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Fall Academic Term 2003 Course Guide

Note: You must establish a session for Fall Academic Term 2003 on wolverineaccess.umich.edu in order to use the link "Check Times, Location, and Availability". Once your session is established, the links will function.

Courses in English


This page was created at 7:02 PM on Tue, Sep 23, 2003.

Fall Academic Term, 2003 (September 2 - December 19)



ENGLISH 124. College Writing: Writing and Literature.

Instructor(s):

Prerequisites & Distribution: (4). (Introductory Composition). May not be repeated for credit.

Credits: (4).

Course Homepage: No homepage submitted.

In this writing course, literary texts — fiction, drama, poetry, and essays or other varieties of literary non-fiction — will be read and serve as an introduction to analytic and interpretive thinking at the college level. Students will examine the literature for meanings, rhetorical strategies, and the textual development of ideas and use their own writing to explore the many concepts found in that literature. The course is NOT a course in literary analysis only (though some of the writing may take that form). It is primarily a composition course which uses literature to generate ideas for essays and encourages a wide variety of essay forms in response to that literature. Students give careful attention to their own and their classmates' drafts, working to increase their understanding of the organization, argument, audience, voice, and other aspects of academic or public writing. Part of the function of this course is to bring students beyond summary to interpretation, analysis, and exploration of the myriad ideas contained in a single literary text. Generally, students will draft and revise four to six essays, while participating in workshops, conferencing with the instructor, and working with their drafts through the revision and editing process. A variety of informal writings — responses, peer reviews, free-writings, exercises, and so forth — are generally required as well. In sum, students will write 20-30 pages of revised, polished (graded) prose, and other (often ungraded) writing at the instructor's discretion.

Educational Goals: At the end of the course, students should be able to:

  1. Revise argumentative/expository writing in order to improve correctness, appropriateness of expression, and development of ideas
  2. Organize essays of varied lengths — from one paragraph to seven pages
  3. Use outside sources correctly and effectively in developing ideas
  4. Set appropriate individual goals for improving writing and devise effective plans for achieving those goals, and
  5. Collaborate with peers to define revision strategies for particular pieces of writing and to set goals for improving writing.

NOTE: It is department policy that students must attend both the first and the second class meetings. Failure to do so may result in the student being dropped from the course.

Additional course subtitles and instructors' names will be added as they become available.

SECTION 001.
SECTION 002. (Ava J Pawlak)
SECTION 003. (Sejal V Sutaria)
SECTION 004 -- Reading and Writing the City. (Amanda Louisa Watson)
SECTION 005. (Sejal V Sutaria)
SECTION 006. (Phillip E Crymble)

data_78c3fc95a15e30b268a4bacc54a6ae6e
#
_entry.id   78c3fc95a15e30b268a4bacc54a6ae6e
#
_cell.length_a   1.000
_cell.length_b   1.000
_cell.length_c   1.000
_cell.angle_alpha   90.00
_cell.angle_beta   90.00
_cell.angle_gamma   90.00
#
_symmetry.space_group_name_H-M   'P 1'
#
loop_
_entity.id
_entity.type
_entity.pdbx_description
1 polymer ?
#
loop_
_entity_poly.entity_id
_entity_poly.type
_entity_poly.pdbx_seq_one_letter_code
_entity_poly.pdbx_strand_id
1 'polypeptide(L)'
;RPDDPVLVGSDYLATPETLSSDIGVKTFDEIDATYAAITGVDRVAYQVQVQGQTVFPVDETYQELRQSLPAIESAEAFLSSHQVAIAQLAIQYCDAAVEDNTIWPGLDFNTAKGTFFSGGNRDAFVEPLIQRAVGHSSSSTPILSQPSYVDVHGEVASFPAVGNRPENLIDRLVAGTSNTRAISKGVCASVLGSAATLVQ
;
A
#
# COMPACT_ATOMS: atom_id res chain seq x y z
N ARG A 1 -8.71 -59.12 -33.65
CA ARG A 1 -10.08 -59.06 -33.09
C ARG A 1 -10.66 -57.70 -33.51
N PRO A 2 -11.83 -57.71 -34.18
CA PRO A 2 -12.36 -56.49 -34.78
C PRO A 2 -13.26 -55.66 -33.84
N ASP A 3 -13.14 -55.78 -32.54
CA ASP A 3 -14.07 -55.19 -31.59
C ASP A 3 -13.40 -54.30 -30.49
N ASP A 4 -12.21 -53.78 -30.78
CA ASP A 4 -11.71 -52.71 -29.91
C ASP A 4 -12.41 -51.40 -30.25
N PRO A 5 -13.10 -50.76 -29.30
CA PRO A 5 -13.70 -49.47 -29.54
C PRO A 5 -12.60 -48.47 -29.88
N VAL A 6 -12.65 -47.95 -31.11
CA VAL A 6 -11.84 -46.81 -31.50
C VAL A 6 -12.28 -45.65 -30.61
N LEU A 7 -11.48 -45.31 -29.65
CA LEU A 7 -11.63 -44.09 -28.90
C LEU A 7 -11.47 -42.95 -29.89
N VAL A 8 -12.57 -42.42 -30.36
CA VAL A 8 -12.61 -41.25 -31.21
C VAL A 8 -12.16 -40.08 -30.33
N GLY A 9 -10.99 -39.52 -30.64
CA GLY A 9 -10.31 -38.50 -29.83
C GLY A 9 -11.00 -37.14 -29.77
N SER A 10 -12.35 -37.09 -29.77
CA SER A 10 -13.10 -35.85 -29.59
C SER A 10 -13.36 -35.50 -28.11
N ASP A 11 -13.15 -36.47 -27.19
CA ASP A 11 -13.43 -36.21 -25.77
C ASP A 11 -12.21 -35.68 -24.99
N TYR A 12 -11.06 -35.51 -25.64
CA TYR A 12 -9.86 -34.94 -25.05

SECTION 007 -- Rereading, Rethinking, & Rewriting. (Lori Erricoseaman)
SECTION 008 -- Space and Place in African-American Literature. (C LaTissia Mitchell)
SECTION 009 -- Adaptations. (Marjorie Beth Rubright)
SECTION 010 -- Writing in the Community. (Jean Marie Borger)
SECTION 011 -- Writing in the Community. (Jean Marie Borger)
SECTION 012.
SECTION 013 -- The Hero Goes Away: Problematic Protagonists.
SECTION 014 -- Acts of Interpretation. (Daniel J Mrozowski)
SECTION 015 -- The Hero Goes Away: Problematic Protagonists.
SECTION 016 -- Genre's Uses and its Limits. (Aaron S McCollough)
SECTION 017 -- The Failure of Great Men. (Fritz Garner Swanson)
SECTION 018 -- Voices of Witness, Voices of Change. (Sarah A Wolfson)
SECTION 019 -- Narrativity and the Novel. (Rebecca A G Smith)
SECTION 020 -- The Black Arts Movement Across Genres. (Eben Y Wood)
SECTION 021 -- Rereading the American Family. (Sharon J Pomerantz)
SECTION 022 -- Rereading the American Family. (Sharon J Pomerantz)
SECTION 023 -- Writing & Literature: The Power of the Word. (Rachel Margarethe Peterson)
SECTION 024 -- Writing Voice. (Laura A Williamson)
SECTION 025 -- The 20th Century American Novel. (Monica Andrea Bachmann)
SECTION 026 -- Journeys Through Time and Consciousness. (Russell Craig McDonald)
SECTION 027 -- Writing, Moving, Reading. (Olivera Jokic)
SECTION 028 -- American Idle: Labor, Leisure, and Literary Analysis. (Shana M Kimball)
SECTION 029 -- Visions and Revisions. (Elspeth Egerton Healey)
SECTION 030 -- Bearing Witness: Dramas of Self and History. (Angela Joy Balla)
SECTION 031 -- Just Say the Words I Want to Hear: Language & Relationships. (Jennifer Ann Lutman)
SECTION 032. (Holly E Dugan)
SECTION 033. (LAUREN KINGSLEY)
SECTION 034 -- Empire & Migration. (Sheshalatha Reddy)
SECTION 035 -- Writing the Environment. (Lauren Elizabeth LaFauci)
SECTION 036 -- Angles of Vision. (Holly M Burmeister)
SECTION 037 -- 1950's Dime Fiction: Pocket Novels, Pulp Writing & the Psychology of Cold War Culture. (Phillip E Crymble)
SECTION 038 -- Voices of Witness, Voices of Change. (Sarah A Wolfson)
SECTION 039. (Ji-Hyae Park)
SECTION 040 -- Language, Identity, & Empowerment. (Emily Susan Lutenski)
SECTION 041.
SECTION 042.
SECTION 043.
SECTION 044.
SECTION 045.

Check Times, Location, and Availability Cost: No Data Given. Waitlist Code: No Data Given.

ENGLISH 124. College Writing: Writing and Literature.